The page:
An art exhibition sponsored in conjunction with Whidbey Earth & Ocean Month
April 5, 2018 (Langley, WA) – Featuring over 15 Whidbey Island artists, Rags, Rubbish, and Refuse is organized by Goosefoot, a local non-profit organization, in conjunction with Whidbey Island's annual Earth & Ocean Month (www.whidbeyearthday.org).
Rags, Rubbish, and Refuse: Artists Who Get Dirty will be on view April 20 – May 6, 2018 at the Bayview Cash Store Hub Gallery, located at 5603 Bayview Road, Langley, WA. Open daily 10 am - 6 pm.
On display will be sculpture, textiles, and one and two dimensional wall art.
Artists were asked to submit art made primarily--preferably exclusively--from recycled and repurposed materials. The participating artists have used as their inspiration and materials items as varied as kitchen utensils, wine bottle foils, vintage wood windows, fabric, paper, and cardboard, salvaged cedar, a stove leg, wallpaper, 2-liter soda bottles, auto parts, and much more.
Gaylen Whiteman used items salvaged from the EF5 tornado that hit her hometown of Joplin, Missouri in 2011 in her piece Aftermath. Whiteman recounts, "More than 1,150 people were injured and 162 people lost their lives. One third of Joplin was decimated. I went there a month later in late June to help my brother and his wife, whose house was damaged but on the surviving edge of the destruction zone. While I was there I took many photos and collected debris left by the tornado. In the midst of the devastation, I was struck by the resilience and courage of the victims, as evidenced by messages on the walls of their destroyed homes."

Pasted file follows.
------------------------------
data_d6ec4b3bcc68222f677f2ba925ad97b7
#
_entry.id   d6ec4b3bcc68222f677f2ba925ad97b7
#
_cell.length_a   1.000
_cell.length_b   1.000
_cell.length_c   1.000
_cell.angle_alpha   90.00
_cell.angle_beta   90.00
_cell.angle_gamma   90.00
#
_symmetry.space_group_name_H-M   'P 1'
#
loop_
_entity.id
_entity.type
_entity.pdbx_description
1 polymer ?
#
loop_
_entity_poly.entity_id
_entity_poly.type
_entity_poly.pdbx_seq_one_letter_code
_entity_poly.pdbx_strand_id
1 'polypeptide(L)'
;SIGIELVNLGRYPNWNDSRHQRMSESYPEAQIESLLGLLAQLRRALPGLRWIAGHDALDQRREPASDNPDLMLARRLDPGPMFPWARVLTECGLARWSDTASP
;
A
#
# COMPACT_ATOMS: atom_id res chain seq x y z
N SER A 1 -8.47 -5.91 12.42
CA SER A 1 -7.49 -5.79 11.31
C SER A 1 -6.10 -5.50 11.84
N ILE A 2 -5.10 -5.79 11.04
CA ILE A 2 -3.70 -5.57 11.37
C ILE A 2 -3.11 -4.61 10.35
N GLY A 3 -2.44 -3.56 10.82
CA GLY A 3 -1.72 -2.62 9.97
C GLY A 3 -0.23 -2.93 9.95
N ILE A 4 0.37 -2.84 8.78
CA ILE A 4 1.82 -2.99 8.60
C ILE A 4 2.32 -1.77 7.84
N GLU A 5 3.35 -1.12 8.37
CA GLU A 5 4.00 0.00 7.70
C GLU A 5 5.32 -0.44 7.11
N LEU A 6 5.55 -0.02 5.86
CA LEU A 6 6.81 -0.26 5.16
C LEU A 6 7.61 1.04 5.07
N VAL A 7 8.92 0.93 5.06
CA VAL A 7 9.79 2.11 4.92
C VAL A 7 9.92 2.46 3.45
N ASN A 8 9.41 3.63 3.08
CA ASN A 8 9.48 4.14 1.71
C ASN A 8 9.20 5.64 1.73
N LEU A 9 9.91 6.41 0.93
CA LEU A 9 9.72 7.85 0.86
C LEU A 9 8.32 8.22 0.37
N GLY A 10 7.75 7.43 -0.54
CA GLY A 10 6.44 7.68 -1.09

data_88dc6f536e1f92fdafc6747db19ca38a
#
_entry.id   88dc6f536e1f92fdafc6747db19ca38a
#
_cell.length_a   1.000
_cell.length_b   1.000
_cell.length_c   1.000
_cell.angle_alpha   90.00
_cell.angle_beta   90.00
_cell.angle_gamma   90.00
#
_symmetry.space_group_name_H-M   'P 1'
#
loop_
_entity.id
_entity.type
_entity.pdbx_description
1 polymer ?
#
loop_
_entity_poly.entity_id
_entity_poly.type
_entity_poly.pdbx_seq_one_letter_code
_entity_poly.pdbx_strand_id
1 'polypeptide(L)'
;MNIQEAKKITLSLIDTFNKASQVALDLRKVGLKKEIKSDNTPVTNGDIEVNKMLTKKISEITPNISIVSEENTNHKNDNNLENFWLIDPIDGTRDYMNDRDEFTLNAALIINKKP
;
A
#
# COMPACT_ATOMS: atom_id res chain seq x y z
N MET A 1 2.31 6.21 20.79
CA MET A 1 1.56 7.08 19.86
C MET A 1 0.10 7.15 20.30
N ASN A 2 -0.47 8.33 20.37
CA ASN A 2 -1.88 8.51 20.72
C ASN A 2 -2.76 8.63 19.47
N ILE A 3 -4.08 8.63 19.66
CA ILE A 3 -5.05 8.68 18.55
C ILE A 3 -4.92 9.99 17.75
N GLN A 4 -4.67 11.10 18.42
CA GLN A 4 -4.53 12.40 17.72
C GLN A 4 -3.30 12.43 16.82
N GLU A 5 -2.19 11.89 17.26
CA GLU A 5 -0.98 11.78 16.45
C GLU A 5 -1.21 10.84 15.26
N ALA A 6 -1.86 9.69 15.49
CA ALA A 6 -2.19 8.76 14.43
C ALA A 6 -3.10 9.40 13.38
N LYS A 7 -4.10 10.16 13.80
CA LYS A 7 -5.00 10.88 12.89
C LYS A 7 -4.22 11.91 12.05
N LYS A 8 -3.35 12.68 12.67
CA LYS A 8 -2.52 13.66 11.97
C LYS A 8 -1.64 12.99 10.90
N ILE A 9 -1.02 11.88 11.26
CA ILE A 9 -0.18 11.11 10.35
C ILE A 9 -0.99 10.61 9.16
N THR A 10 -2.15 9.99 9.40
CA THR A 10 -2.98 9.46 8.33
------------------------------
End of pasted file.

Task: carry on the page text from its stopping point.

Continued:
Aidan Rayner's Rooster was made from the metal he finds at Island Recycling, his workplace on South Whidbey. He grew up on Whidbey and studied illustration at the California College of Arts in Oakland after graduating from South Whidbey High School in 2010. He moved back to be close to family after his twin brother, a welder and artist, passed away two years ago. He was inspired to try the metal arts to honor his brother's memory and developed a real talent and enjoyment for it. He feels blessed to meet "all sorts of different artists who come through Island Recycling. That, along with the access to materials is such a unique opportunity for me."
Carrie Whitney, an oil painter, has started experimenting with cardboard and mixed media, interested in layers and being more mindful of the materials she uses. Referring to herself as an "art warrior," she is a strong advocate for arts education and social justice issues. Whitney feels that many artists are often on the front lines of social change, as they know what kind of resilience and sacrifice it takes to make change. The Angel of Peace is one third of a triptych, along with Liberty and Justice.
Participating artists include: Jonathan Bartholick, Buffy Cribbs, Deborah Eimers, Richard Evans, Patricia Friedman, Lianna Gilman, Althea Holden, Katrina Hude, Melissa Koch, Wendy Manula, Pat McVay, Gina Michel, John Moritz, Natalie Olsen, Janet Pheifer, Aidan Rayner, Gaylen Whiteman, Sandy Whiting, Carrie Whitney.
Whidbey Island is home to many artists working in this genre on a regular basis. A much anticipated annual art event--the CRAP Show (Creative Recycled Art Projects)-- now in its 4th year, will be held early March 2019. Organized by local artists, the show will feature wall art, sculpture and jewelry by 12 local women artists.
Visit www.whidbeyearthday.org for all of the activities and events hosted during Whidbey Earth & Ocean Month. Festivals, lectures, music, trips, and more that help us connect with, respect, and protect our earth and oceans are featured.
The Bayview Cash Store is located at 5603 Bayview Road, Langley, WA, on Whidbey Island. For more information, please contact firstname.lastname@example.org or call 360-321-4145.